I will conclude by expressing to this House my profound disappointment in the current government. In its last budget, the word “immigration” was not even mentioned once. Despite persistent problems in the processing of immigration and refugee claims, despite the numerous months and even years of waiting for a simple sponsorship application—we are now talking about some 35 months—the government does not even deign to allocate a few dollars to correct this unacceptable situation. And Canada claims to be a land that welcomes immigrants. Imagine if this were not the case.
The Armenian People April 22nd, 2004
Mr. Speaker, how can the Prime Minister, who claims he wants to end the democratic deficit, say such a thing when he feels he is not obliged to respect a vote by the majority of members in this House?
In other words, through his minister, is the Prime Minister saying to the House, “Talk all you want; we will do what we please”?
The Armenian People April 22nd, 2004
Mr. Speaker, yesterday the House of Commons passed Motion M-380 recognizing the Armenian genocide of 1915 as a crime against humanity. But, despite that clear vote, the Minister of Foreign Affairs lost no time in declaring that the government's position would remain unchanged.
Will the Prime Minister tell us whether or not he agrees with the minister?
The Armenian People April 20th, 2004
Mr. Speaker, it is with considerable emotion that I rise to close this second hour of debate on recognition of the Armenian genocide of 1915.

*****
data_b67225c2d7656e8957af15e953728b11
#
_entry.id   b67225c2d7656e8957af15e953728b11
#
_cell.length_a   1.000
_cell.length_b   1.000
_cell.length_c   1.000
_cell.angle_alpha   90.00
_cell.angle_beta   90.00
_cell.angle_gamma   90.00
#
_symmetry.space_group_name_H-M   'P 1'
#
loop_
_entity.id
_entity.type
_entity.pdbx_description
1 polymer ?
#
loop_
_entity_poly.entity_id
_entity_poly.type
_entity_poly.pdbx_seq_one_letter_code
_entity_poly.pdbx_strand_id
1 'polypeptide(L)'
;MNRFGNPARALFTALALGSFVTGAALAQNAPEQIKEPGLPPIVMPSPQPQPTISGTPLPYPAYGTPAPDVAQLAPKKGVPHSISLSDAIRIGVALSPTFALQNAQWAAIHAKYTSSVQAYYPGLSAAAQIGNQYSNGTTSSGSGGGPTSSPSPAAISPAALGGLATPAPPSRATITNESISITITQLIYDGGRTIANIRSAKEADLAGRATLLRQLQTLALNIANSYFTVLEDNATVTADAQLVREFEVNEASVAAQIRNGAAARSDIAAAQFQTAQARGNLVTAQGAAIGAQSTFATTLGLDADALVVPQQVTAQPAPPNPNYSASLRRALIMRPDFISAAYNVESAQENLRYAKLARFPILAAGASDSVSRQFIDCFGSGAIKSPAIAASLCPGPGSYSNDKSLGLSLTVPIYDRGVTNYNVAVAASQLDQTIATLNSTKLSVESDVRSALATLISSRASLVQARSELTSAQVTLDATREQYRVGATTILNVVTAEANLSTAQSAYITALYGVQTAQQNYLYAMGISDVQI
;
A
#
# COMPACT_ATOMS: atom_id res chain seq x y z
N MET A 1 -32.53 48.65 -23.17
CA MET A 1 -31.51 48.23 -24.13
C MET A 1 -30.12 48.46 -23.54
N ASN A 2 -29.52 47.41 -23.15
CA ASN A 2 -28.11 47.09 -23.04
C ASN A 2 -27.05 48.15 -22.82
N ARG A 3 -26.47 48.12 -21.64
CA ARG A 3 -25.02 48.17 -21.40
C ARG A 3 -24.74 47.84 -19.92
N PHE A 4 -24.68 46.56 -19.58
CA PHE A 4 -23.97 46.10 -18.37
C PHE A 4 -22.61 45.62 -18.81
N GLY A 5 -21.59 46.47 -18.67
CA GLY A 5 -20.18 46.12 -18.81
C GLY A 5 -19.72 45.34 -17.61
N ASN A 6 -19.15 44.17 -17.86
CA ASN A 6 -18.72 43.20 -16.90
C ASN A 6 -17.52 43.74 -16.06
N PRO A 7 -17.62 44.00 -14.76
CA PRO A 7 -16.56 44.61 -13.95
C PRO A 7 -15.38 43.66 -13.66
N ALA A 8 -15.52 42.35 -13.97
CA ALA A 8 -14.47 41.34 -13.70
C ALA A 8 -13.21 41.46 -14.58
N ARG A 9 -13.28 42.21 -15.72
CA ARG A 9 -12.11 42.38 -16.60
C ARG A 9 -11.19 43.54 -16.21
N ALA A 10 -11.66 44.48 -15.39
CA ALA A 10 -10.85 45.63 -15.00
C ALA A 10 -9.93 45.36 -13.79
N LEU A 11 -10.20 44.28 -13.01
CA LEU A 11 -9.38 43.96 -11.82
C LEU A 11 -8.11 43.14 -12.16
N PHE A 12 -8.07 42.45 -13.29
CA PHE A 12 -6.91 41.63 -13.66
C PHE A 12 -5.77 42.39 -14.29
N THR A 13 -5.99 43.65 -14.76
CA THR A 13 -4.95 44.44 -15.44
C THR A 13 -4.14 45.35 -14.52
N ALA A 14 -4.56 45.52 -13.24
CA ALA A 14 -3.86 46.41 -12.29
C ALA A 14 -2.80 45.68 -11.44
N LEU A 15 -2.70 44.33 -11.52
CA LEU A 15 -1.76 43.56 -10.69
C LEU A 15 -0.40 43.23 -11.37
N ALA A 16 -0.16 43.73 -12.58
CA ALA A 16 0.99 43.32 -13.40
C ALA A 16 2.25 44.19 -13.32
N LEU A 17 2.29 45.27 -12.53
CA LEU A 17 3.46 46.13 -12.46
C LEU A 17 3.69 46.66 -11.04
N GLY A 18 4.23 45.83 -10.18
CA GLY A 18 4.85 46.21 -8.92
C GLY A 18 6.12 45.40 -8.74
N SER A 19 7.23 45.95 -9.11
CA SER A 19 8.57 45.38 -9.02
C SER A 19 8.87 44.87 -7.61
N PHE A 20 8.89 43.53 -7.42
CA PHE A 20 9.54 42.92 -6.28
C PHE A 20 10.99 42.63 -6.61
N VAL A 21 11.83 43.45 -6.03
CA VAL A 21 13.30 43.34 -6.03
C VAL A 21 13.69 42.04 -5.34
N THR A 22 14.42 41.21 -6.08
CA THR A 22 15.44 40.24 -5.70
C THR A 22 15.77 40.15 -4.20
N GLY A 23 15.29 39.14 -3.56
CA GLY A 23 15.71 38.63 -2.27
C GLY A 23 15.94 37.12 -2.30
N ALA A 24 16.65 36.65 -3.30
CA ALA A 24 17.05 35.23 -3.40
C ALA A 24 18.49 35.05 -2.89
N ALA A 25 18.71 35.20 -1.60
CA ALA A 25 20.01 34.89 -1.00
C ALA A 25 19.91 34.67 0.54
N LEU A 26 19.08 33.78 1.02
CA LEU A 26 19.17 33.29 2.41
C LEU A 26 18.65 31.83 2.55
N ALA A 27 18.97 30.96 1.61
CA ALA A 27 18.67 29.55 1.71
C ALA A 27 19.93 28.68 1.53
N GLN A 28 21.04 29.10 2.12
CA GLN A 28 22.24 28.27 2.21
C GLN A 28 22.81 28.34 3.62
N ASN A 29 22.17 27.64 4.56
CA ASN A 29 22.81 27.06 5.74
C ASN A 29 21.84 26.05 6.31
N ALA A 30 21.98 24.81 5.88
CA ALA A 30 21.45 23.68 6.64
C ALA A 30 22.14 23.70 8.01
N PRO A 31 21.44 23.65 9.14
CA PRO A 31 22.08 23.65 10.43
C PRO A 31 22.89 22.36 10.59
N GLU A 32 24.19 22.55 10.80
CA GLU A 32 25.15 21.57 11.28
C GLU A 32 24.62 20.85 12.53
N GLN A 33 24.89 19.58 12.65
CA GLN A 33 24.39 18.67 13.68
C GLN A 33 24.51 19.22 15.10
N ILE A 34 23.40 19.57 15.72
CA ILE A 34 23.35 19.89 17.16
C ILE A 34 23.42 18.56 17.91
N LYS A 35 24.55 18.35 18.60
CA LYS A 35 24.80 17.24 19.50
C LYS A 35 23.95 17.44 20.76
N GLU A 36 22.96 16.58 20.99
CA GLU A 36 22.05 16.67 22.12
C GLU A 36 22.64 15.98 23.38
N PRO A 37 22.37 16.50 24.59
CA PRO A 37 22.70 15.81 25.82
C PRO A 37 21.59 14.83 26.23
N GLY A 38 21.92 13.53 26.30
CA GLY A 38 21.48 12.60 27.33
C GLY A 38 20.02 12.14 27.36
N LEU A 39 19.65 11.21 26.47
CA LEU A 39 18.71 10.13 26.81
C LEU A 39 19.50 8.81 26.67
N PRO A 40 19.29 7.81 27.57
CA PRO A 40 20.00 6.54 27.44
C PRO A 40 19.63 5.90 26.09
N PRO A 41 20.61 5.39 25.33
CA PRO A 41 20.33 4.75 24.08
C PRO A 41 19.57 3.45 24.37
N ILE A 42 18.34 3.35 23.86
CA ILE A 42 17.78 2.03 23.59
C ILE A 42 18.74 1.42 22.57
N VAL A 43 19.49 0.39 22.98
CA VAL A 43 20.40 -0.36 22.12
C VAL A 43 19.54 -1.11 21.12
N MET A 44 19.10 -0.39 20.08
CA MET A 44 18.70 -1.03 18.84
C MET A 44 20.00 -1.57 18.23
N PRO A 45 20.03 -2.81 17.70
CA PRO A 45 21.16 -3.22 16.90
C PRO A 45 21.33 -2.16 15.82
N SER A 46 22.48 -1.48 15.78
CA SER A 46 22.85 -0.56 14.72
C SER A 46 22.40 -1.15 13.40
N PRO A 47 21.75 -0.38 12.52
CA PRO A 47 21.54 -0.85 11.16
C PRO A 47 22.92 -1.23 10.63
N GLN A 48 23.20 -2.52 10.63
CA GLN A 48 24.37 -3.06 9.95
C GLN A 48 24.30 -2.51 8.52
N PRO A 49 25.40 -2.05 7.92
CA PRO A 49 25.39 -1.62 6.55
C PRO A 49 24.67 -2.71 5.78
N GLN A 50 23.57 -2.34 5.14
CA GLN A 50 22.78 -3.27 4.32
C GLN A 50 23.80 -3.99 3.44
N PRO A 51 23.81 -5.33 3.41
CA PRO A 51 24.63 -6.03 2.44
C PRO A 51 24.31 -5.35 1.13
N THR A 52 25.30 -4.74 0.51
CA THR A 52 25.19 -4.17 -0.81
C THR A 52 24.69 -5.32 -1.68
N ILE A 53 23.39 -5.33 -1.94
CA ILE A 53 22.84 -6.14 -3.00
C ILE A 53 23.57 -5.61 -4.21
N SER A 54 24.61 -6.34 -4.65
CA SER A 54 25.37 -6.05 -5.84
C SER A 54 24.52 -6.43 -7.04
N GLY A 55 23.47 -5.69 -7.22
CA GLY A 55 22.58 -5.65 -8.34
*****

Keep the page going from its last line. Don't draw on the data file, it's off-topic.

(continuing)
Part of the reason for that emotion is this opportunity to be able to share with you the respect I feel for the Armenian people and their remarkable tenacity in demanding recognition of this genocide, despite the pressure of often dubious socio-political imperatives. Their attachment to their identity and history is an example to us all.
On several occasions since 1993, the debate on the genocide of 1915 has been brought to the attention of the members of the House of Commons, yet only one debate has ever been sanctioned by a vote. It was on a motion by a Bloc Quebecois member, Michel Daviault, on April 23, 1996, during an opposition day when the Bloc was the official opposition. The text of his motion was as follows:
That this House recognize, on the occasion of the 81st anniversary of the Armenian genocide that took place on April 24, 1915, the week of April 20 to 27 of each year as the week to commemorate man's inhumanity to man.
After much debate, the motion on which the House finally voted referred not to recognition of the Armenian genocide, but merely the Armenian tragedy. The support was unanimous . Some saw this as a step in the right direction, but others just saw it as better than nothing.